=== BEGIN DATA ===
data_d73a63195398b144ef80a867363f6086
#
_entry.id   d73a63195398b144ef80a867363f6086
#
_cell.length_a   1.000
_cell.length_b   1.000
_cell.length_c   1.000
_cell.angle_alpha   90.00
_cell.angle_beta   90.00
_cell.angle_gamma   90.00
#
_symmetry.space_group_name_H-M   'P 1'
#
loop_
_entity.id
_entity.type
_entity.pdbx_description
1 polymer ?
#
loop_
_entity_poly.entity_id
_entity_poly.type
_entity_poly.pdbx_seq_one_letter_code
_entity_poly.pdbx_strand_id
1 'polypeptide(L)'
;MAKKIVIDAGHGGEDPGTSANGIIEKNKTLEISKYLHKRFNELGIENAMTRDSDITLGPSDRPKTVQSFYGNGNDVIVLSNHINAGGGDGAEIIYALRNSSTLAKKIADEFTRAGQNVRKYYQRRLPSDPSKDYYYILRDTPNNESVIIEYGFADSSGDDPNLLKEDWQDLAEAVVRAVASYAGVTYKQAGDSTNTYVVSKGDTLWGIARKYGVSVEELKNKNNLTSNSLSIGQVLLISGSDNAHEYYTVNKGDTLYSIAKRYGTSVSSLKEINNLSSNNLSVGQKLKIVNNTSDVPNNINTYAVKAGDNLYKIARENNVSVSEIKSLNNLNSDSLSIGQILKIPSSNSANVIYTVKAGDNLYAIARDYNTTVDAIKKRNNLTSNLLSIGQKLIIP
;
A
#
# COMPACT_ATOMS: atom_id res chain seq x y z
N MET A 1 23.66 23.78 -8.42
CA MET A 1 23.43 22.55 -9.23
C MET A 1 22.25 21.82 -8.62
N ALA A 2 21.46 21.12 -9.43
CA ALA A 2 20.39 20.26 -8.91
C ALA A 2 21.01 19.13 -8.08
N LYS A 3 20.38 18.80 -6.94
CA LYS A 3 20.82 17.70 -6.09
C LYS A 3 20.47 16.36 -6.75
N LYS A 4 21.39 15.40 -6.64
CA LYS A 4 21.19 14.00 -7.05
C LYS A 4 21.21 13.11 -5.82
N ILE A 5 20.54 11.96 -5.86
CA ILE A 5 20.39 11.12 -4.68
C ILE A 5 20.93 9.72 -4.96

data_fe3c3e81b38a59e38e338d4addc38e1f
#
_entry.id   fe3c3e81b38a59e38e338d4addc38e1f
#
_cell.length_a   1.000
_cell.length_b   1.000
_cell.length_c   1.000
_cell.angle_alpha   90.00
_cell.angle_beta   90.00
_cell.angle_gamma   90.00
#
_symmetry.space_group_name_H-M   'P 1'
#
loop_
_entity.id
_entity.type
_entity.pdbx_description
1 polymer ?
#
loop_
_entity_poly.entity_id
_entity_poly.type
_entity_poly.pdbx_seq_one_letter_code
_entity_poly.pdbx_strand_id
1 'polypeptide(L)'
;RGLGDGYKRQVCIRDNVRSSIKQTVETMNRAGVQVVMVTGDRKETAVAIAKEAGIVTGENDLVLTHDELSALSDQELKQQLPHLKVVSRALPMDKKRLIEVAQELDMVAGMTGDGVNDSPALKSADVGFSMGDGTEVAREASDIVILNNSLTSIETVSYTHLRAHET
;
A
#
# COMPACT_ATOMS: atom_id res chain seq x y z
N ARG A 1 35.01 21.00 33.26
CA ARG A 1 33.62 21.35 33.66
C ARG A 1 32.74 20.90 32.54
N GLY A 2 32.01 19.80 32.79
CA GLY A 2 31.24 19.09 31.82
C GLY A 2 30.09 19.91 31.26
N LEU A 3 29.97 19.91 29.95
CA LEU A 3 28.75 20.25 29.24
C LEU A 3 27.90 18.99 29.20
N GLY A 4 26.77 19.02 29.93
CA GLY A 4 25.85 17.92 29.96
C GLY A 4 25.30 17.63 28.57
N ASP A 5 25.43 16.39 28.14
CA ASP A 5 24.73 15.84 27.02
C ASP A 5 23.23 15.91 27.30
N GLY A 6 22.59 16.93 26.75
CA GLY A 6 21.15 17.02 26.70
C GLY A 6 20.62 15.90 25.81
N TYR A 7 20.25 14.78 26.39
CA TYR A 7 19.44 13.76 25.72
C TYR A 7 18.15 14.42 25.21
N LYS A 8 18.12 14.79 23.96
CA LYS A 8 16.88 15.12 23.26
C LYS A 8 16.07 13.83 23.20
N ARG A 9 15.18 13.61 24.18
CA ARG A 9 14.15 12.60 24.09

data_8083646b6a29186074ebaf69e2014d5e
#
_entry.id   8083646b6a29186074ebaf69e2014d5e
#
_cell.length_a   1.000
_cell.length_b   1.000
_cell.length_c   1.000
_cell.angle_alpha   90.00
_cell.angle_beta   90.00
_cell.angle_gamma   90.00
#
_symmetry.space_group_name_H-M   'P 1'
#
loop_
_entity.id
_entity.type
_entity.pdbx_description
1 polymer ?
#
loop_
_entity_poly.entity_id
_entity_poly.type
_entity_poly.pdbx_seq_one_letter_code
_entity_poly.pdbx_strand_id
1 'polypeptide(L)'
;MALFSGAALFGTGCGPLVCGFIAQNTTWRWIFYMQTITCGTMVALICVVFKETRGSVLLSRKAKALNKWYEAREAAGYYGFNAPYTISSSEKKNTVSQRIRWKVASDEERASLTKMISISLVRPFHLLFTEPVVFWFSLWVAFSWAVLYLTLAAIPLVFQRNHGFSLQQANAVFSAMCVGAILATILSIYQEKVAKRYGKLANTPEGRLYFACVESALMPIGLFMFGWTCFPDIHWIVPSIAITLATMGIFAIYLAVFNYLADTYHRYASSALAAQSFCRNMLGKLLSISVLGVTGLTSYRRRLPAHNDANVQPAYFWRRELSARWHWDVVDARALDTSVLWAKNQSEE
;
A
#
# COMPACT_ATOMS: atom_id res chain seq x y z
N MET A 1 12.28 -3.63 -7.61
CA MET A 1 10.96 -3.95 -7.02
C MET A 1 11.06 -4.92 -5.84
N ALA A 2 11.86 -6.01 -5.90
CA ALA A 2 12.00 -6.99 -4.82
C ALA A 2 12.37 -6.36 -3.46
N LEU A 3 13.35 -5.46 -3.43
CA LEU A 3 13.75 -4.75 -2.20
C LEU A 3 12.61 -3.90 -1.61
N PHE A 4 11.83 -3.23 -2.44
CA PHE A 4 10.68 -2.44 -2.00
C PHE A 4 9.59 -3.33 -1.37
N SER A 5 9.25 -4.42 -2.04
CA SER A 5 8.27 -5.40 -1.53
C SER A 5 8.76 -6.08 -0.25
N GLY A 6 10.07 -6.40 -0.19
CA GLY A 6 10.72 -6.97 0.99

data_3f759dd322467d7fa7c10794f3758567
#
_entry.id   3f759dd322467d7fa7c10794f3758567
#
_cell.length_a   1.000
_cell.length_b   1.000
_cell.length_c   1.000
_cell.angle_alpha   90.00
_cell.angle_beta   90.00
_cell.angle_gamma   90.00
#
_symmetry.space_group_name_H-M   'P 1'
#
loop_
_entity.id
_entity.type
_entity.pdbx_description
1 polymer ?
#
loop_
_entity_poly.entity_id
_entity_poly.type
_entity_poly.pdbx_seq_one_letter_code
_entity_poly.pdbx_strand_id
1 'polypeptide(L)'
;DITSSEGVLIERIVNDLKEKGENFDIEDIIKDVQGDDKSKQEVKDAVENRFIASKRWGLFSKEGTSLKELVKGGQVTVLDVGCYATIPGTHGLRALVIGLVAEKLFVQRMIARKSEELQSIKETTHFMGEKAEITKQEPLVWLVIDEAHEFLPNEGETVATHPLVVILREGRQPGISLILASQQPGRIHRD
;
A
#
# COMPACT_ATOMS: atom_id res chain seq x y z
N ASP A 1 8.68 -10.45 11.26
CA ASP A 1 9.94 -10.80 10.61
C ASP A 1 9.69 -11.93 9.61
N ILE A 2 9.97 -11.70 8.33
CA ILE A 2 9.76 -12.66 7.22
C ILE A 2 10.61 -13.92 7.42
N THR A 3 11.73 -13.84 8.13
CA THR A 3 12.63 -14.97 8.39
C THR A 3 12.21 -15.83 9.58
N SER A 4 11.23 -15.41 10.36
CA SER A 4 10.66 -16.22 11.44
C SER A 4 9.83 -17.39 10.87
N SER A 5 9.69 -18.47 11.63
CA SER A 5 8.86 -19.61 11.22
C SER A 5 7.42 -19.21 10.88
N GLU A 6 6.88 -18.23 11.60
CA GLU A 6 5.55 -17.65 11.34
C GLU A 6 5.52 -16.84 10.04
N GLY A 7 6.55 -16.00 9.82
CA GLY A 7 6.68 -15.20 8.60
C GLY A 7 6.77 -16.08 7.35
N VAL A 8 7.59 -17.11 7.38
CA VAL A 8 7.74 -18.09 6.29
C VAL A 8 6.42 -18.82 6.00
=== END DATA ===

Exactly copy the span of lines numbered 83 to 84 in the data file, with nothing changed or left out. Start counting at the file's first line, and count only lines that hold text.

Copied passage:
CA LEU A 3 28.75 20.25 29.24
C LEU A 3 27.90 18.99 29.20